Grits for Breakfast points out a problem with life-without-parole sentences.
Off the Kuff takes a shot at predicting which female candidates for Congress in Texas have the best chance at getting elected, and Lion Star has video of some of the CD-16 candidates (he seems to like Norma Chavez).
Even as larger communities like Houston have welcomed the New Year and largely turned the page on Hurricane Harvey, this is not the case for many other Texas cities and towns. As Texas Leftist shares, Harvey is very much a 2018 reality for coastal towns like Rockport.
In his latest "water is wet" post, jobsanger bar-graphs a poll that shows race relations in the US are still a problem.
Jim Schutze at the Dallas Observer notices that life has gone on in Dallas even after tearing down the statue of Robert E. Lee.
Texas Standard's regular aggregation of state news includes the story at the Statesman that justices of both the Texas Supreme Court and the Texas Court of Criminal Appeals heard in a symposium from experts on how to better serve defendants with mental health issues.
Leah Binkovitz at the Urban Edge ponders the Houston region's transit future.
Sarah Martinez at the San Antonio Current documents the brief but impactful life of the #DentonTrumpster, and Leif Reigstad at Texas Monthly profiles some Texans, well known and lesser known, that we lost last year.
Somervell County Salon laments the pending reuse of sodium nitrite to control the feral hog population.
DBC Green blog has his mind blown by a conservative host on RT.
Better Texas Blog plans to face 2018 with a fierce sense of optimism about what can be accomplished.
Harry Hamid approaches Ludditia.
And Millard Fillmore's Bathtub reminds you to fly your flag today (i.e., Monday, MLK Day, because this Texoblogosphere was published that day).
I had to stop watching the video above about halfway through it. But I will watch the rest of it.
I had to stop because something Peter Lavelle says, starting about 16:50 and ending at 18:30, compelled me to post something about it. Beyond that, it got me doing some serious thinking.
Lavelle, an American academic and journalist, hosts Crosstalk at RT International. He considers himself a conservative. Not every middle-aged guy with short hair, specs, and a bowtie is conservative, but he's basically George Will with an open mind. Like George Will, he is no fan of our alleged president or our alleged president's cronies.
What Lavelle says about RT, and why it is the target of such McCarthyite vitriol, is that the network challenges narratives propagated by Western mainstream news sources, in some instances exploding those narratives. Left unspoken is that, as Dr. George Lakoff might put it, people in general hate having their narratives challenged.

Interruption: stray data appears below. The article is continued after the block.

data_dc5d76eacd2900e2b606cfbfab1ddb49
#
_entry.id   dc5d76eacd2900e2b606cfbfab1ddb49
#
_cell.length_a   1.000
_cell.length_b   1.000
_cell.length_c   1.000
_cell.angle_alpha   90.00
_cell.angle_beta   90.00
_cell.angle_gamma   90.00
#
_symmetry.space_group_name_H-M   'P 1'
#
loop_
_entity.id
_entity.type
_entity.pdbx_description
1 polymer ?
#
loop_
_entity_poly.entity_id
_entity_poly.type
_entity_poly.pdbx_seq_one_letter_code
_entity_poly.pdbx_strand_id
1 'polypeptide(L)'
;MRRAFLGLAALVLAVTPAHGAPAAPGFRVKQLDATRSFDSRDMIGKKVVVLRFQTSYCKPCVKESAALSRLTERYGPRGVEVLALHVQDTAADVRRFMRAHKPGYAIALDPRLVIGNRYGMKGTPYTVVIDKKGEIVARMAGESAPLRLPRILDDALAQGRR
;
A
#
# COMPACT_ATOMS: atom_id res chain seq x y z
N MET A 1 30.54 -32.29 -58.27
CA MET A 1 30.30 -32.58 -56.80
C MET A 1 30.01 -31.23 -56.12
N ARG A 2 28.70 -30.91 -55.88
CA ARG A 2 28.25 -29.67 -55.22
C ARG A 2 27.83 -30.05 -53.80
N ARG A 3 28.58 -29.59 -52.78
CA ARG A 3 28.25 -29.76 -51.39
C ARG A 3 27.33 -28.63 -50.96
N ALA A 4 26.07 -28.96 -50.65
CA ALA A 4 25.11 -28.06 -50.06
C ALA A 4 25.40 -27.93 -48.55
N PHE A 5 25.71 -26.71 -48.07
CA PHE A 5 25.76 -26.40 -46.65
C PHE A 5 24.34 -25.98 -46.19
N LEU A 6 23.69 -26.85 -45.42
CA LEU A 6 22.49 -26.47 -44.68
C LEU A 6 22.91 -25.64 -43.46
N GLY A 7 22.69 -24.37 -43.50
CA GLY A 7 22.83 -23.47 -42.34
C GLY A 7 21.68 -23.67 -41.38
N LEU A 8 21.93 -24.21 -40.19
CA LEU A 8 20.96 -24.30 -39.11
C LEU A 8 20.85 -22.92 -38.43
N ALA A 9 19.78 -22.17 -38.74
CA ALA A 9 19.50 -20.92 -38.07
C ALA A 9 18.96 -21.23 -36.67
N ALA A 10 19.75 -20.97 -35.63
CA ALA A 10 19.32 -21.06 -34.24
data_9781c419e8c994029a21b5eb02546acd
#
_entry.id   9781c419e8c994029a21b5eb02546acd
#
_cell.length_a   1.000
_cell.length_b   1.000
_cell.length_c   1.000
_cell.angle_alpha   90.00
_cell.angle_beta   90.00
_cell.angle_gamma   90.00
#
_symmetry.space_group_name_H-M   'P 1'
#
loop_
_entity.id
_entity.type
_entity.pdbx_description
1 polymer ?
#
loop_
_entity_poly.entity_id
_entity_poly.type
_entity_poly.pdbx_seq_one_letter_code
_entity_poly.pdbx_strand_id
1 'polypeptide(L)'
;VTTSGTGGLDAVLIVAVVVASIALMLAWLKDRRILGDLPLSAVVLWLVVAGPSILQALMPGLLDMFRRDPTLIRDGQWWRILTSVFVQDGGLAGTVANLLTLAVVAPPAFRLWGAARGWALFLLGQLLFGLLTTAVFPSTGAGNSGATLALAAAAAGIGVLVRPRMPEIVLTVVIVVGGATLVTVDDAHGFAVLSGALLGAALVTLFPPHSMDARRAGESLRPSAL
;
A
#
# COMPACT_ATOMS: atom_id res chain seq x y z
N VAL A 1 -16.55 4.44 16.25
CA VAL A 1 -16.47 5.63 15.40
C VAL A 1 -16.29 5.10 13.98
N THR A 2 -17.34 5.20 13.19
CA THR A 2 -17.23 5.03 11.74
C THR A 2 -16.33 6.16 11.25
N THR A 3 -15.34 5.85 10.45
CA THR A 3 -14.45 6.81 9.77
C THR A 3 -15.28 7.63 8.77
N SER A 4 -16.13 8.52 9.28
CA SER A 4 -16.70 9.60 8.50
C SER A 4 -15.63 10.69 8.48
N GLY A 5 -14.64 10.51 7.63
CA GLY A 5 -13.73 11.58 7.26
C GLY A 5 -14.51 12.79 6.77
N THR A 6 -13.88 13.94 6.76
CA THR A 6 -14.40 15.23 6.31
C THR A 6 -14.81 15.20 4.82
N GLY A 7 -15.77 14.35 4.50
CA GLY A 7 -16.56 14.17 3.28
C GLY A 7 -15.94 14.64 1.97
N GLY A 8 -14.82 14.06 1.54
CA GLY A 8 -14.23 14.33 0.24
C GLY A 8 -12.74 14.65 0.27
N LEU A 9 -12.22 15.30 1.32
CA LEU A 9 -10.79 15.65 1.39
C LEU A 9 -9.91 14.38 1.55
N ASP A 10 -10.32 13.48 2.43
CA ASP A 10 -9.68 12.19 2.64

Then comes his mini-rant at the 16:50 mark about Russiagate, in which he manages to challenge a different narrative about the events in Ukraine a few years ago.
...and I'd like to point out to our viewers here, because it almost never gets any airtime: Paul Manafort was working for the Yanukovych government before it was overthrown illegally in February 2014. Yanukovych was trying to get into a European association agreement, something the Russians didn't particularly like, okay?
Ballotpedia can be difficult to navigate, mostly because of its multi-dimensional mission. It contains mostly accurate information about various state and federal elective offices, who currently occupies those offices, and who is running for them in the current election cycle.
Therefore, as a public service, I am seriously getting my Kuffner on and providing handy links to all of Ballotpedia's pages on the 2018 primary races for Texas's
I will add State Board of Education candidates as soon as I find them.
The various pages include names of those who actually filed, those who withdrew, and even some who declined to run. It also includes candidates (and non-candidates) who identify as Democrats, Republicans, Libertarians, Greens, and Independent. However, the lists of candidates for the State Legislature include only Democrats and Republicans. For Libertarian candidates, see this page on lptexas.org.